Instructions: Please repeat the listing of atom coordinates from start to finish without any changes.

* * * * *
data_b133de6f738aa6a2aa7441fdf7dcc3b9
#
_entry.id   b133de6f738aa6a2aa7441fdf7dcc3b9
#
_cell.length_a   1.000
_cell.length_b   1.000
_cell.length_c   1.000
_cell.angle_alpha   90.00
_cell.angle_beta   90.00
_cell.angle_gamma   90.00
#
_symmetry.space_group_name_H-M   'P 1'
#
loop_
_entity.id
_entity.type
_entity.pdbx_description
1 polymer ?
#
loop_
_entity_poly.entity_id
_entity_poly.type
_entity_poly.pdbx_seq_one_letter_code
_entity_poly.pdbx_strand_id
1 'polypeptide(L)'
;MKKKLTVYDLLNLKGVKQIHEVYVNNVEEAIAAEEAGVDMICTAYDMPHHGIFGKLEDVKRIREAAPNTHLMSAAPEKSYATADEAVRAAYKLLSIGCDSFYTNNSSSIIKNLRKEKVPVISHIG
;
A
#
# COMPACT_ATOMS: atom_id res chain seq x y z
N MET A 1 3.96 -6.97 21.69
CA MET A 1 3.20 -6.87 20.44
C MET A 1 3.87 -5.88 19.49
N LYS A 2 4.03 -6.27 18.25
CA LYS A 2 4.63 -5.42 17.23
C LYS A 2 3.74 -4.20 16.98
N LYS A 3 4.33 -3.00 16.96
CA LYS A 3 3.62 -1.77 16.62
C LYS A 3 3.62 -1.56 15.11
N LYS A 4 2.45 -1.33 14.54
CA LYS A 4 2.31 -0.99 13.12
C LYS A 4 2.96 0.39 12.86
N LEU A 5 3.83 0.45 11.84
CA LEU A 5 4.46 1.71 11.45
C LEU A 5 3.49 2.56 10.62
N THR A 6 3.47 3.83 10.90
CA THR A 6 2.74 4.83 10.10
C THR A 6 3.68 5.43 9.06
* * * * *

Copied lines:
data_b133de6f738aa6a2aa7441fdf7dcc3b9
#
_entry.id   b133de6f738aa6a2aa7441fdf7dcc3b9
#
_cell.length_a   1.000
_cell.length_b   1.000
_cell.length_c   1.000
_cell.angle_alpha   90.00
_cell.angle_beta   90.00
_cell.angle_gamma   90.00
#
_symmetry.space_group_name_H-M   'P 1'
#
loop_
_entity.id
_entity.type
_entity.pdbx_description
1 polymer ?
#
loop_
_entity_poly.entity_id
_entity_poly.type
_entity_poly.pdbx_seq_one_letter_code
_entity_poly.pdbx_strand_id
1 'polypeptide(L)'
;MKKKLTVYDLLNLKGVKQIHEVYVNNVEEAIAAEEAGVDMICTAYDMPHHGIFGKLEDVKRIREAAPNTHLMSAAPEKSYATADEAVRAAYKLLSIGCDSFYTNNSSSIIKNLRKEKVPVISHIG
;
A
#
# COMPACT_ATOMS: atom_id res chain seq x y z
N MET A 1 3.96 -6.97 21.69
CA MET A 1 3.20 -6.87 20.44
C MET A 1 3.87 -5.88 19.49
N LYS A 2 4.03 -6.27 18.25
CA LYS A 2 4.63 -5.42 17.23
C LYS A 2 3.74 -4.20 16.98
N LYS A 3 4.33 -3.00 16.96
CA LYS A 3 3.62 -1.77 16.62
C LYS A 3 3.62 -1.56 15.11
N LYS A 4 2.45 -1.33 14.54
CA LYS A 4 2.31 -0.99 13.12
C LYS A 4 2.96 0.39 12.86
N LEU A 5 3.83 0.45 11.84
CA LEU A 5 4.46 1.71 11.45
C LEU A 5 3.49 2.56 10.62
N THR A 6 3.47 3.83 10.90
CA THR A 6 2.74 4.83 10.10
C THR A 6 3.68 5.43 9.06